Throughout my life I’ve had what I refer to as Horror Movie Dreams. They happen when I’m stressed. In these dreams, I am one of maybe five or six people and we are in a horror movie. I know this, though they do not. I know we will be picked off one by one by an axe wielding man (he’s always axe wielding, though I never see the axe). We are in a cabin, or a hotel, or my house, and I just have to wait and watch and say my lines until it is my turn. We have dialogue, movie dialogue, like “I am so glad we’re finally getting away for the weekend,” and “Did you hear that noise?” We are all young. We are friends, though I don’t recognize any of them. It is vivid and real and an impending sense of doom leaves the dream and follows me into the day.
I’d begun to have these Horror Movie Dreams every night.
Sure, I was stressed. Expecting my third child and all, but I didn’t think that was the problem. Out of nowhere my sister sent me a Blessed Mary medallion. She insisted that I wear it, especially when I was interviewing people. She said she’d “had a dream,” and was worried.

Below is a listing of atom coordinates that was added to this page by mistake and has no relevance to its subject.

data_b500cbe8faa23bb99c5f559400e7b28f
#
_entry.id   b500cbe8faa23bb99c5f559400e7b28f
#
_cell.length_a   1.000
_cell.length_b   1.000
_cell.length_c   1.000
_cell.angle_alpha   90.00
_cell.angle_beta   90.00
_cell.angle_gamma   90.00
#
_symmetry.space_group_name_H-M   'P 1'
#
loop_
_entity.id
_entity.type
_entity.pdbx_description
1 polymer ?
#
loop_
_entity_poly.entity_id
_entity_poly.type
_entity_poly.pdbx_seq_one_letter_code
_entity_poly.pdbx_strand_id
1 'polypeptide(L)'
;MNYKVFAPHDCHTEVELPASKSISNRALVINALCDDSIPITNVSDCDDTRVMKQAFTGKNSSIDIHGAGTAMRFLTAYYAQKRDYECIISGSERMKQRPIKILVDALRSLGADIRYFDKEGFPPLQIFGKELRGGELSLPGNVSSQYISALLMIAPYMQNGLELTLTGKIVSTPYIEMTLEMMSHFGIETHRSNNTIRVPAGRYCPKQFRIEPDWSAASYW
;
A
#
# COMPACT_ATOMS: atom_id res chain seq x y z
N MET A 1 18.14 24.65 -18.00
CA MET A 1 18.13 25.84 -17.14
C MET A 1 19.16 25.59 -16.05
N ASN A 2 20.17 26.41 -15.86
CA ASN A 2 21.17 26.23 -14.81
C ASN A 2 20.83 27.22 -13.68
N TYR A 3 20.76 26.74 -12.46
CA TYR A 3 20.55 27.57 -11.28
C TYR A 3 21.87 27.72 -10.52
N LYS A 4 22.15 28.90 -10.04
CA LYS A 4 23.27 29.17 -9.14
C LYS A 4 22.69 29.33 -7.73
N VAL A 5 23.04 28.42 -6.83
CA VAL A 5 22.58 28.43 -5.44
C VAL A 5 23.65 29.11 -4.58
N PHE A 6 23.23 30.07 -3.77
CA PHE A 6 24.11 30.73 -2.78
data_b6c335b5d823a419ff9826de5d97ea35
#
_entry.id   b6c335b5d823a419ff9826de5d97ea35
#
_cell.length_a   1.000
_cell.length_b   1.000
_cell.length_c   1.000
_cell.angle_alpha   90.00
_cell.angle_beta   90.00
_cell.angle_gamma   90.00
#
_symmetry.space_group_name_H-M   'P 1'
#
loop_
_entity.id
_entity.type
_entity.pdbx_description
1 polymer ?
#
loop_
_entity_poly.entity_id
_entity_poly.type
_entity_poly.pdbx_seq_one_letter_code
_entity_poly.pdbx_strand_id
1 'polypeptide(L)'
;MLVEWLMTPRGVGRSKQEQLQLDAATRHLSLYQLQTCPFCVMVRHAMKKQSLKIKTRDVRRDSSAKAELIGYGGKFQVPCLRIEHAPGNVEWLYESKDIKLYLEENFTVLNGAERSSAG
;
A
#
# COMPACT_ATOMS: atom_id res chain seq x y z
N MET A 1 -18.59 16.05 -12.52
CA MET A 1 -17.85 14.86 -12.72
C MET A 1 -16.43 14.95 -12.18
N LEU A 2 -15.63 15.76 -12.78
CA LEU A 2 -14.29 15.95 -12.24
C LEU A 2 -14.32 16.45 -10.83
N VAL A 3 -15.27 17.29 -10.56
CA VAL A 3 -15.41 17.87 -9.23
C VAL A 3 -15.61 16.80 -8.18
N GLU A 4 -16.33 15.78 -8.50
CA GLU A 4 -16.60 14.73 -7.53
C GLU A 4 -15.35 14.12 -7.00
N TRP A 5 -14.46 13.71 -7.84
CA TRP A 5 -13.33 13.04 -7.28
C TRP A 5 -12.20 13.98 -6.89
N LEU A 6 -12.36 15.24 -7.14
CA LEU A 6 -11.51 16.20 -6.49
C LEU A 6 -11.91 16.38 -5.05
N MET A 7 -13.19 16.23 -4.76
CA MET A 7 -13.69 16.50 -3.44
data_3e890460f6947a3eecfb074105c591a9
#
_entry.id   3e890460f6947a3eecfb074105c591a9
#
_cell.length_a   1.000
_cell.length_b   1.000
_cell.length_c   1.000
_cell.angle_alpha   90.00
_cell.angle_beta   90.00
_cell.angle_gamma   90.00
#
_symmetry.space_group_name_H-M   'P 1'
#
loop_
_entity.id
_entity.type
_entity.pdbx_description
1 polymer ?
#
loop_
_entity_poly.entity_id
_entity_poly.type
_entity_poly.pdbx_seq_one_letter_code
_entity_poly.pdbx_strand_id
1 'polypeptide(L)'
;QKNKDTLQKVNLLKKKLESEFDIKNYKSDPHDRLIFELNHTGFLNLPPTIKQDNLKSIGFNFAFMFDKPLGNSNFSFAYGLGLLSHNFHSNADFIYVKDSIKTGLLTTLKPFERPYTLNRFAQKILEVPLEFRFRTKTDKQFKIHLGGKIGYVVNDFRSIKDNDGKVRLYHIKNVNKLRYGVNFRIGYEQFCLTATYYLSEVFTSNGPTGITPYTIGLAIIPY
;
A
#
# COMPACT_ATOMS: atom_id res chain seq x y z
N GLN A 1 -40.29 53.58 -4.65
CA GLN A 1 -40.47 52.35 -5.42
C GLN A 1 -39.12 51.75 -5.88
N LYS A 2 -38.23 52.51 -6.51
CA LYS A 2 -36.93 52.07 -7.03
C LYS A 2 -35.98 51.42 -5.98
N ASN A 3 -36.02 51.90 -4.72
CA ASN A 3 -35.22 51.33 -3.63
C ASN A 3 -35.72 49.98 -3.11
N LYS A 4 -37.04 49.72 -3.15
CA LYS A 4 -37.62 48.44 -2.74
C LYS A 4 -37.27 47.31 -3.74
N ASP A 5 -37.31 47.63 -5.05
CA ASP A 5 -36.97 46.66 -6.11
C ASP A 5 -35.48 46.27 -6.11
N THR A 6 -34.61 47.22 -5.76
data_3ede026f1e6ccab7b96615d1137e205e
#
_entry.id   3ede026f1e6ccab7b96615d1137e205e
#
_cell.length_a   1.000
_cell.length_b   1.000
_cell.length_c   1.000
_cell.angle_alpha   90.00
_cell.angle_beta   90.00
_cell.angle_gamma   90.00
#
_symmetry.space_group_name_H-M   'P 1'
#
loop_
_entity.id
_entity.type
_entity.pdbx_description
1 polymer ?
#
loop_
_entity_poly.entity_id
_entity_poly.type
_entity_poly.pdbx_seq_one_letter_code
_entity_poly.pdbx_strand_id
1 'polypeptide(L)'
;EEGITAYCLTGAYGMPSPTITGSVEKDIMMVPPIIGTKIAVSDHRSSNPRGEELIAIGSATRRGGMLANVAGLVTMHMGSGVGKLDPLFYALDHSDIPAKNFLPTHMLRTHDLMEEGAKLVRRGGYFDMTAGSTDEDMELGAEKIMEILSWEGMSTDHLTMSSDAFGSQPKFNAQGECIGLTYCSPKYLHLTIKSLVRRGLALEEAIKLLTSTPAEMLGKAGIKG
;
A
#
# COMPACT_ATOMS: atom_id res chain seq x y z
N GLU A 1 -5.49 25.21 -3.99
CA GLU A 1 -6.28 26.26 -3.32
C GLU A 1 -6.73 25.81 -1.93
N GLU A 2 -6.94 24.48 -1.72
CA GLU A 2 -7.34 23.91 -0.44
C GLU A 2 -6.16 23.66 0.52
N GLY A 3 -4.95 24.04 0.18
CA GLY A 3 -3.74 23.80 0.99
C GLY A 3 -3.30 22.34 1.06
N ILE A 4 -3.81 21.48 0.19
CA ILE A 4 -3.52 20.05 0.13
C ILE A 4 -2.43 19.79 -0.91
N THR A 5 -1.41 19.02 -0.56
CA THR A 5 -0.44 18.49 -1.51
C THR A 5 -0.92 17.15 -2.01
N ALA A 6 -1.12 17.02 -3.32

I was worried too. And so was C. He wanted me to take a break from the ghost interviews, said I was getting too wrapped up and it was freaking him out. Our phone would ring; yes we have a landline. C thought this was a silly waste of money, but he wouldn’t think that when the zombie apocalypse hit and we could call, well, other people with land lines. It was best that he didn’t know about the box I had stashed in the basement that contained a water purifier, Bear Grylls fire starter, handheld crank flashlight/cell phone charger/radio, first aid kit, candles, two survival fishing tins, instant coffee and waterproof matches. There was a drug dealer’s sized stash of twenty dollar bills in there too, though I hemmed and hawed over them. I mean, will money be worth anything when the zombies rise? Probably not, but trade might be the way, so the Starbucks Via instant coffee packets might allow us to live like post-apocalyptic kings.
Anyway, what was I talking about? The phone. So the landline was ringing a few times a day and when we answered there would be nothing and then a click. Like someone was listening and then would hang up. C insisted that I take the flyer down from the library. He had this whole plotline where a crazy old woman had taken down my name, googled it, found our home phone and address and was going to show up one night standing over us in bed. He kept talking about her bony hands and yellow teeth.